Ideally, Thiel would love to cheat both death and taxes, two things the rest of us accept as inevitable aspects of life and living in a modern complex society.

Tony Kushner, in the Afterword to his play Angels in America [xiv] writes:

Marx was right: The smallest indivisible human unit is two people, not one; one is a fiction. From such nets of souls societies, the social world, human life springs.”[xv]

Peter Thiel is still relatively young. Perhaps he will eventually change his tune. He may become more human at some point, via disease or disappointment, drop the hubris, and begin to accept his limits. It may help if he put down Leo Strauss and picked up poet, essayist, farmer and novelist Wendell Berry instead:

To recover from our disease of limitlessness, we will have to give up the idea that we have a right to be godlike animals, that we are potentially omniscient and omnipotent, ready to discover ‘the secret of the universe.’ We will have to start over, with a different and much older premise: the naturalness and, for creatures of limited intelligence, the necessity, of limits. We must learn again to ask how we can make the most of what we are, what we have, what we have been given.[xvi]

[i] Thiel, Peter, and Blake Masters. Zero to One.

[ii] Thiel, Peter A. “The Optimistic Thought Experiment”. The Hoover Institution. January 29, 2008.

[iii] Packer, George. “Change The World” The New Yorker magazine. May 27, 2013.

[iv] Gary Kasparov is the chess master that competed against IBM’s Deep Blue computer. Kasparov beat the computer in 1996 but Deep Blue conquered in a rematch in 1997.

[v] Kasparov, Gary and Thiel, Peter. “Our dangerous illusion of tech progress”. The Financial Times. November 8, 2012.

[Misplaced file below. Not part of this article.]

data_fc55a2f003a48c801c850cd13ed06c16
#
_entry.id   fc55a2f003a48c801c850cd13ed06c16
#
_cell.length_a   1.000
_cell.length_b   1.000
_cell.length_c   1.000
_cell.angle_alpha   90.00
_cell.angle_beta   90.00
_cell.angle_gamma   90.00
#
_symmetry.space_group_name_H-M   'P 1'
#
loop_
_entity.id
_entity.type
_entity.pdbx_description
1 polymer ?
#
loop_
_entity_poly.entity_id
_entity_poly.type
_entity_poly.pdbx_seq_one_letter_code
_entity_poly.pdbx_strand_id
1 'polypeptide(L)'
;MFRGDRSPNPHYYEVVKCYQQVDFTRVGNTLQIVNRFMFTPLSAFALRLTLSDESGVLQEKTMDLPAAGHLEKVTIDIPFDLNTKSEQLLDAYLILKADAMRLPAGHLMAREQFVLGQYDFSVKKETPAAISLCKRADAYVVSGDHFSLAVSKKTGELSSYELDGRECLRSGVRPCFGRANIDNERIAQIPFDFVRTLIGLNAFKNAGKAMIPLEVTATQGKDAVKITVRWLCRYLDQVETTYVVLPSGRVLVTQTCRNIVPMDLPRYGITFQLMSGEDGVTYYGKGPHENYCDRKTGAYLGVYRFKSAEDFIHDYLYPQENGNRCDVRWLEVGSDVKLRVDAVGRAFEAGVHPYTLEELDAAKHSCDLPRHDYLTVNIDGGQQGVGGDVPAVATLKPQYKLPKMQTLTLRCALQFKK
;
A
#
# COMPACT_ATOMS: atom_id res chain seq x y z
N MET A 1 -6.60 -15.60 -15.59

[vi] Schuessler, Jennifer. “Still No Flying Cars? Debating Technology’s Future”. The New York Times. September 22, 2014.


[viii] Meredith. “The Modern Scientist…”

[ix] Arendt. The human condition.

[x] Phillips, Matt, The Wall Street Journal, “Goldman Sachs’ Blankfein On Banking – Doing God’s Work” November 9, 2009. March 14, 2015.

[xi] Ahmed, Murad and Davies, Sally. “PayPal’s Thiel rounds on European tech entrepreneurs and regulators”. The Financial Times. September 30, 2014.

[xii] Packer, George. “Change The World”.

[xiii] Oremus, Will. “San Francisco Techie Says ‘Lower Part of Society’ Should Be Segregated. Slate. December 11. 2013.

[xiv] Kushner, Tony, afterword to Angels in America. 1st. ed. Theatre Communications Group, inc., New York, New York. 1995.

[xv] “With close analysis of the causality and relationships between characters in the play, it becomes quickly apparent that Kushner’s concept of progress, highlighted in the afterword as writing Angels in America itself, is a thing generated from the collaboration of people.” Harrod, Eric. “Collaboration in Angels in America.”

[xvi] Berry, Wendell. “Faustian Economics.” Harper’s Magazine (2008).